Timeshifting Television – Intelligent Media Consumption

A little while back, the missus and I decided to get the Foxtel IQ2 as we had bought a full high-definition television and wanted to make full use of it. Also, with the demands of work and the incredible timing of phone calls at home when watching live, it proved difficult at times to catch certain shows either at the time of broadcast or without interuption.

Putting aside the fact that we had to stump up $200 to upgrade plus $10 a month (which initially I couldn’t understand but now have a hunch why this cost is charged) it’s not a bad device. It’s not so much the device with which I am impressed but more the concept of timeshifting that it unlocks.

I reckon timeshifting will become the mainstream in the coming years as people move from consuming media according to the schedule of the networks to what suits the consumer. This includes “on demand” services that are still embryonic.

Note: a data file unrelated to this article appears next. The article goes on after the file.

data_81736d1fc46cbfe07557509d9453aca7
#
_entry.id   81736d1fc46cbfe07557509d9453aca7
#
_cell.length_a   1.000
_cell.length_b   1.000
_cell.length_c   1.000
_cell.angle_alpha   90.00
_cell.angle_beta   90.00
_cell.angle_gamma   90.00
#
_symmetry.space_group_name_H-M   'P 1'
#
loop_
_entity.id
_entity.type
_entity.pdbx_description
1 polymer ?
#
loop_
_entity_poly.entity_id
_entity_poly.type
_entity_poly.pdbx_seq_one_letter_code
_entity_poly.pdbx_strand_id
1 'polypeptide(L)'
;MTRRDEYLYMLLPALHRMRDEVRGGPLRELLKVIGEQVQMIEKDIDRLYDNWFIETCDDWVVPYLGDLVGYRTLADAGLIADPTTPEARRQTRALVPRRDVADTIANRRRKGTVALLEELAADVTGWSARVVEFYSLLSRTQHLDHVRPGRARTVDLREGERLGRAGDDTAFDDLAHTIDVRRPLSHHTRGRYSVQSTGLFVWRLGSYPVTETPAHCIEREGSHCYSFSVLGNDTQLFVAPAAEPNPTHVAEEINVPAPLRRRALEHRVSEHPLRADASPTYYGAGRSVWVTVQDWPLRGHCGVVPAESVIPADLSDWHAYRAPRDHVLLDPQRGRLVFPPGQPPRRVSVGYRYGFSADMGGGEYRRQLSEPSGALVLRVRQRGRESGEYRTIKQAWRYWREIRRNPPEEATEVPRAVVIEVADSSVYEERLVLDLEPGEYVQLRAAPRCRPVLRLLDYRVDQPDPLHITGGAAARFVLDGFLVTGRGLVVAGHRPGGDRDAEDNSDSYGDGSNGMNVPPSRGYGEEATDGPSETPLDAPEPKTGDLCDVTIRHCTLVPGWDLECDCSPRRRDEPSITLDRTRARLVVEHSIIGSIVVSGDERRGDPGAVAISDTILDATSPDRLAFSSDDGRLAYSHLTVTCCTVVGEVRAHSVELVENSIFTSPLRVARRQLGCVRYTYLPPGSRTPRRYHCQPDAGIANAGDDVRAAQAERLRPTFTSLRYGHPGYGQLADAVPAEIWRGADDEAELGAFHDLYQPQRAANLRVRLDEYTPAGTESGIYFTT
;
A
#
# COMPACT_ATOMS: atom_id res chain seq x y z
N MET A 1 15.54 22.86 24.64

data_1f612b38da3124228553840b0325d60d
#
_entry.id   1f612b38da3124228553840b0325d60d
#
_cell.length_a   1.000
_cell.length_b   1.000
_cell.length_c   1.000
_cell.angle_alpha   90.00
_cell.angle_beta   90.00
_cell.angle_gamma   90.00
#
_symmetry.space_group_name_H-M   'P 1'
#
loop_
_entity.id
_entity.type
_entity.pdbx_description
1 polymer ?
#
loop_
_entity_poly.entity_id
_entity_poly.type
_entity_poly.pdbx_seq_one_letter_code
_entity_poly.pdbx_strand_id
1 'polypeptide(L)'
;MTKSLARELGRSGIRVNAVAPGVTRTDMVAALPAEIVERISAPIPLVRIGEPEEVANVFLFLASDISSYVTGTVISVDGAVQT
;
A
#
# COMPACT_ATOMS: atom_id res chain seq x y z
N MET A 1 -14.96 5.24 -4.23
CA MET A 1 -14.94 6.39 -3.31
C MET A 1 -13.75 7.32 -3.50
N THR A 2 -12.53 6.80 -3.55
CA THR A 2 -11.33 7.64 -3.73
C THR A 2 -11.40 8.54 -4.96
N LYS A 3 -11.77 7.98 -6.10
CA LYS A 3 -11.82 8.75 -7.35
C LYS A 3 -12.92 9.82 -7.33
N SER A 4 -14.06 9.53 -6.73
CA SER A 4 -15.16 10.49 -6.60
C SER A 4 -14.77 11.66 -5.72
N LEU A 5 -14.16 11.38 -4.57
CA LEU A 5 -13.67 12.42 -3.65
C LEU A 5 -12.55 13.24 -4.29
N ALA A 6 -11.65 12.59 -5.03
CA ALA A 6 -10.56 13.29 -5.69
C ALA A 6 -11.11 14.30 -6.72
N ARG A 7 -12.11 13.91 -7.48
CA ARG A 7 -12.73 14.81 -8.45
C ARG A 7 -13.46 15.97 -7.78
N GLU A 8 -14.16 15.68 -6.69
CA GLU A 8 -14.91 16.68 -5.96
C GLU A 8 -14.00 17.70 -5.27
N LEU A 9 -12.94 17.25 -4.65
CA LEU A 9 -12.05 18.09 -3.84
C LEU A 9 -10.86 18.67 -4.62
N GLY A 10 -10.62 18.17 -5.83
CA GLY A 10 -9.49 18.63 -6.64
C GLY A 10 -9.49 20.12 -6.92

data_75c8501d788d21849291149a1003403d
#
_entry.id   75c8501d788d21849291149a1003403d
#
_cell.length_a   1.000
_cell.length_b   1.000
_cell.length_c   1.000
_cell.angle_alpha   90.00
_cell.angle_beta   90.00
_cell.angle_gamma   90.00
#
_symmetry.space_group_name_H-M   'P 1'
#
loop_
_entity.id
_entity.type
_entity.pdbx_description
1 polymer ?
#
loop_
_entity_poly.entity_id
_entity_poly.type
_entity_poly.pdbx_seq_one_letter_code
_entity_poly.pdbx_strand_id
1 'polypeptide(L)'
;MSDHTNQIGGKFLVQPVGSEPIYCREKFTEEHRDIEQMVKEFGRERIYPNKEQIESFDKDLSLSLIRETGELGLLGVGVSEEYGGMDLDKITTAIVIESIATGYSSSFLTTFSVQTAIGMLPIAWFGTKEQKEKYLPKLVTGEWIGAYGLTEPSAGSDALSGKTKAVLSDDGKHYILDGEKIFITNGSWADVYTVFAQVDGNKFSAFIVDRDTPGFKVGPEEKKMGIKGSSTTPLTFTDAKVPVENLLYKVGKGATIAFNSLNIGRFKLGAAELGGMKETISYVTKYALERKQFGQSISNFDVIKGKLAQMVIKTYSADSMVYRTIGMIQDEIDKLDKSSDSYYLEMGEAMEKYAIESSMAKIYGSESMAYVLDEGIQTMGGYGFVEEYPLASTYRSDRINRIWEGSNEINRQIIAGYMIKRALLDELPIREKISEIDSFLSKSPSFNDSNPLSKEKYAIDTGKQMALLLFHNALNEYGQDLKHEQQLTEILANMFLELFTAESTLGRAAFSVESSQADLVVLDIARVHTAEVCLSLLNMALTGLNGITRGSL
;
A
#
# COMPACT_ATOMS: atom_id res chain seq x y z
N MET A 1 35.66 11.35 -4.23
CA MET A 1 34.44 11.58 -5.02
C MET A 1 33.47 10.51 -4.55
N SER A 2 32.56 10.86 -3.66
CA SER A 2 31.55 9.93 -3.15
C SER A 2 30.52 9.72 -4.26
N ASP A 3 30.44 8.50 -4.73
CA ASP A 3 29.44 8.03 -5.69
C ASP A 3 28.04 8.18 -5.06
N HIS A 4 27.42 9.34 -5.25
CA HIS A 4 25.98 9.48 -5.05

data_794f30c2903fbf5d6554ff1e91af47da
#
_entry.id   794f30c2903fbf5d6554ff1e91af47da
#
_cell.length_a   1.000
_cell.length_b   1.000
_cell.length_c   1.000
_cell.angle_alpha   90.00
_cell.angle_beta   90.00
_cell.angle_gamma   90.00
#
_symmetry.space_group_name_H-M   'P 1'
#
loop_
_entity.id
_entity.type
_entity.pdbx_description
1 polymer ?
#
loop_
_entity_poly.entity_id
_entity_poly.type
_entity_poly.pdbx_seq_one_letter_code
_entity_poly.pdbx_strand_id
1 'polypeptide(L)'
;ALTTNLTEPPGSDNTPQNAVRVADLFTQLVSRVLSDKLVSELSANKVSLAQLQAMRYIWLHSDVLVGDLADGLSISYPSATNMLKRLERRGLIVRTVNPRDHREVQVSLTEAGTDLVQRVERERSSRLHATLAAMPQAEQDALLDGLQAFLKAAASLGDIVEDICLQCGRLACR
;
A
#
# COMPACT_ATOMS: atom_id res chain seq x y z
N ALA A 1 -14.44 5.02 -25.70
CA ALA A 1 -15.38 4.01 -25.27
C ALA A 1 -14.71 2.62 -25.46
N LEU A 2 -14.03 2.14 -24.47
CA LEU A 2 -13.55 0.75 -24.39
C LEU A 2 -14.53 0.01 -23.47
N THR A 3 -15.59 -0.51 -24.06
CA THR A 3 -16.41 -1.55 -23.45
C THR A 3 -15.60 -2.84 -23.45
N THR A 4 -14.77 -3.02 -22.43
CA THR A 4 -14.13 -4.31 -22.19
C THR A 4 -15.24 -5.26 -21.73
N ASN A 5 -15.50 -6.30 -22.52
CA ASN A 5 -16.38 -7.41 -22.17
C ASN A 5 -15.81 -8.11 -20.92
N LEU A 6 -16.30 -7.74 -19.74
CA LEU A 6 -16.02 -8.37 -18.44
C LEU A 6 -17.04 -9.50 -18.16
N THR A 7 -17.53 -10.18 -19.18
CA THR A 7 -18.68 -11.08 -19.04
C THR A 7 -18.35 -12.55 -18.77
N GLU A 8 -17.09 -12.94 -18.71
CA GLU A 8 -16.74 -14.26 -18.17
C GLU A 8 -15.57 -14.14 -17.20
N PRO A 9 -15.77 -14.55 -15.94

Anyway, one of the best uses for timeshifting is to record all of the shows you want to watch shortly before you watch them so you can skip all of the advertising. Otherwise, in cases like American Idol where 90% of the show is guff and you just want to see the actual performances as well as who gets sent home, you can save yourself heaps of time and move on to your other shows. So whilst you may be slightly delayed in catching everything live, you could spend that time watching all of your other favourite shows.

So why do you have to pay $10 a month for an IQ2?

Well, advertisers are slightly miffed by the fact that digital video recorders (DVRs) allow people to skip their ads. I’m still annoyed by the fact that I have to shell out $10 but attempt to rationalise the cost along that line of thought. There have been attempts by advertisers to enforce a slower fast forward speed for advertising which has thankfully not gotten a leg up just yet.

Anyway, this tip might help you make more efficient use of your time when consuming media at home.

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